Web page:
For more than a quarter century, the Jurix conferences, held under the auspices of the Foundation for Legal Knowledge Based Systems (www.jurix.nl), have supported cutting edge research and applications at the interface between law and computer technology.
This volume contains the proceedings of the Twenty-Sixth International Conference on Legal Knowledge and Information Systems (Jurix 2013), which was held on December 11–13, 2013, at the University of Bologna.
In its surroundings both ancient and charming, the Faculty of Law of the University of Bologna is a delightful venue in which to learn about the most up-to-date research on automating legal reasoning and the delivery of legal services.
Researchers from 13 countries in Europe, North and South America, Asia, and Australia submitted papers, each of which was reviewed by three members of the Program Committee comprising experts from 17 countries around the globe.
Of the 48 submissions, 16 were accepted as full (ten-page) papers for presentation at the conference and publication in these proceedings. An additional six submissions were accepted as short (four-page) papers with shorter presentations.
The papers cover a wide range of research topics and application areas concerning the advanced management of legal information and knowledge, including computational techniques for:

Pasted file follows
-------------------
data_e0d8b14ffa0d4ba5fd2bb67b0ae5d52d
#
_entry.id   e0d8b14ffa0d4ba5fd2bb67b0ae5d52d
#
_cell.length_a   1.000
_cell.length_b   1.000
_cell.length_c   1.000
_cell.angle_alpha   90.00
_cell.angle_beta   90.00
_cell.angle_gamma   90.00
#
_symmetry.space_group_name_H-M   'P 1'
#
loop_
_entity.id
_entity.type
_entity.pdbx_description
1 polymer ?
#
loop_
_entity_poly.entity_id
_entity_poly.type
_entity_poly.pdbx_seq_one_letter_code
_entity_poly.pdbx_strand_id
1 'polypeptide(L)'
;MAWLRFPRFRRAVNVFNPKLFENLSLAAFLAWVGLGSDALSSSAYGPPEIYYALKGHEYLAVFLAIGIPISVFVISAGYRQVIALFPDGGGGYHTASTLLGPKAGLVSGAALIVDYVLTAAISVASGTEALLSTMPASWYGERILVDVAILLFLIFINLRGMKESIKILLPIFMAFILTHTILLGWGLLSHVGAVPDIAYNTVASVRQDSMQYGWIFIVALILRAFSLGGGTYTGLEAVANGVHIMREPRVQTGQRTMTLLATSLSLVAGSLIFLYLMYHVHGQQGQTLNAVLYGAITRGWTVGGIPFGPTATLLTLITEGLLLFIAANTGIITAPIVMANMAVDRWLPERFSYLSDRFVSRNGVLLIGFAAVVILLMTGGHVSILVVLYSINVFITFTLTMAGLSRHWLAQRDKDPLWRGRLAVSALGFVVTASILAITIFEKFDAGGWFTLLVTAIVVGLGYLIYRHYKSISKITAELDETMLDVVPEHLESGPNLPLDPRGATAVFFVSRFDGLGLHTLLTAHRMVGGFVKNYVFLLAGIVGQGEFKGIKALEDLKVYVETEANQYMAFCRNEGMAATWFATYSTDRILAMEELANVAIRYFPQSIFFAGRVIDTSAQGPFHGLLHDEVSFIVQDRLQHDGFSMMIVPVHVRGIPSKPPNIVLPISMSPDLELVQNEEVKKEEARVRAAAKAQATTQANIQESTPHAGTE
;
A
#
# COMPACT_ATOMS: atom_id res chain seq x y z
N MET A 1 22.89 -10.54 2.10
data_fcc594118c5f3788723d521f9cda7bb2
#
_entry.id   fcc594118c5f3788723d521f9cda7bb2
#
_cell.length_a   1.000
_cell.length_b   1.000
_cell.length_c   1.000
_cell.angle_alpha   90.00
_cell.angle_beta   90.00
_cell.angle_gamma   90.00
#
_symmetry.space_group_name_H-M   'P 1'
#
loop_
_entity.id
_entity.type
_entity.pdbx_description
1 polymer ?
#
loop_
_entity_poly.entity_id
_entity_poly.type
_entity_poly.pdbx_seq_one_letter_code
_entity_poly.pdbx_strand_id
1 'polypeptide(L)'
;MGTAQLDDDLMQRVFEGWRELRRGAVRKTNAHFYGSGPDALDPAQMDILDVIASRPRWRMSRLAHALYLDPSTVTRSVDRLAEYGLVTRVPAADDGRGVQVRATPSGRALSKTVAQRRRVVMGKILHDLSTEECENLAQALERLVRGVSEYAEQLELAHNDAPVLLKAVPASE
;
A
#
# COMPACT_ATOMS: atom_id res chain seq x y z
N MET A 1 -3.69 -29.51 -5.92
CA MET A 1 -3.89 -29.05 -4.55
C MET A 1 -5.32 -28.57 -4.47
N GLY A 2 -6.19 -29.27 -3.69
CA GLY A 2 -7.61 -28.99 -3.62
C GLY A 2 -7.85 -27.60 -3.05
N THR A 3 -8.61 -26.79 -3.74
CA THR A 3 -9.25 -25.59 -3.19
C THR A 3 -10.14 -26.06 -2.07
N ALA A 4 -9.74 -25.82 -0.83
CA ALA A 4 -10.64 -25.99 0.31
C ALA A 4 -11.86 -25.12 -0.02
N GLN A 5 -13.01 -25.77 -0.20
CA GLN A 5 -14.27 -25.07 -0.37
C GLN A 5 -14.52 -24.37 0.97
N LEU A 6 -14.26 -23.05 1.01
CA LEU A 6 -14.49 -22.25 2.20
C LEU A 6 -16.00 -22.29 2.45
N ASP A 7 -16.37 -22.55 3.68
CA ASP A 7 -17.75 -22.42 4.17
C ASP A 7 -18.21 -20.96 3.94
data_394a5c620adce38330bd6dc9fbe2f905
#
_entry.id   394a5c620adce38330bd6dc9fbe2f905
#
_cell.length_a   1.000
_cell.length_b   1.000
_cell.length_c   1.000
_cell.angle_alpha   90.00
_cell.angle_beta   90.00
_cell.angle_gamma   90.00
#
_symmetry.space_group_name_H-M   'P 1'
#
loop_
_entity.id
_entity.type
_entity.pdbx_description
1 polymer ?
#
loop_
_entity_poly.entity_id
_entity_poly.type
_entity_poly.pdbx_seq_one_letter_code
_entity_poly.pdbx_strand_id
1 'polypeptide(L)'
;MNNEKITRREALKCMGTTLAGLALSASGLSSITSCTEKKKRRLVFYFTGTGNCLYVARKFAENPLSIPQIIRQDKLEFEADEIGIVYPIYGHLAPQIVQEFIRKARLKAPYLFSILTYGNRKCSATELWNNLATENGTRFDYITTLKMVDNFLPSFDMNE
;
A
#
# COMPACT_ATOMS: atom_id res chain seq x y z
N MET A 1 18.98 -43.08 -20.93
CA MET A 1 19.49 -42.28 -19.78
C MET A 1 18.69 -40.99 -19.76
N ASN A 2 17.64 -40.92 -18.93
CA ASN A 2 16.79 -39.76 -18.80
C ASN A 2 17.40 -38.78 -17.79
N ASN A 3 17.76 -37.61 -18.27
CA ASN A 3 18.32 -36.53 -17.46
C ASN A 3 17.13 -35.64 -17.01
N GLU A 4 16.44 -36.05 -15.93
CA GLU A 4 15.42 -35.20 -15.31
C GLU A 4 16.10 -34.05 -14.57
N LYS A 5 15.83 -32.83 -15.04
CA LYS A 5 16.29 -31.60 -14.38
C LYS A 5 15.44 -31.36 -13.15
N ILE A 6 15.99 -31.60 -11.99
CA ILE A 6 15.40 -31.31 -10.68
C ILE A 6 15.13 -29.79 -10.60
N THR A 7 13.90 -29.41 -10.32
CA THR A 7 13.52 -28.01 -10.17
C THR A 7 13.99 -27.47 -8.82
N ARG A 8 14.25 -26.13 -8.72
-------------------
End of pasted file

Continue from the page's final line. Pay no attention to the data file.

• Classifying and extracting information from, and detecting conflicts in, regulatory texts.
• Modeling legal argumentation and representing case narratives.
• Improving legal information retrieval of, and extracting information from, legal case texts.
• Conducting e-Discovery.
• Applications involving intellectual property and IP licensing, online dispute resolution, delivering legal aid to the lay public, and organizing the administration of local laws and regulations.
For the first time in the Jurix conferences, a doctoral consortium was offered to graduate students enrolled in Ph.D. programs. The goals of the consortium are to introduce the participants to a network of established researchers and other graduate students in the field and to provide feedback on students' research projects and questions.
Two eminent researchers presented invited talks at the conference. Professor Gerd Brewka, a member of the Computer Science Institute's Intelligent Systems Department at the University of Leipzig, delivered an invited talk entitled, “Abstract Dialectical Frameworks and Their Potential for Legal Argumentation”. He presented a new model for argumentation frameworks, Abstract Dialectical Frameworks (ADFs), that captures more general forms of argument interaction than are supported in a Dungian framework. Professor Adeline Nazarenko of the LIPN, Institut Galilée Université Paris-Nord delivered an invited talk entitled, “How to Assist Human Formalization of NL Regulations: Lessons from Business Rules Acquisition Experiments” . She presented a method for formalizing business rules for decision systems and a tool to assist domain experts and knowledge engineers to explore textual sources of business regulations written in natural language and to help them interact in deriving formal business rules from the source documents.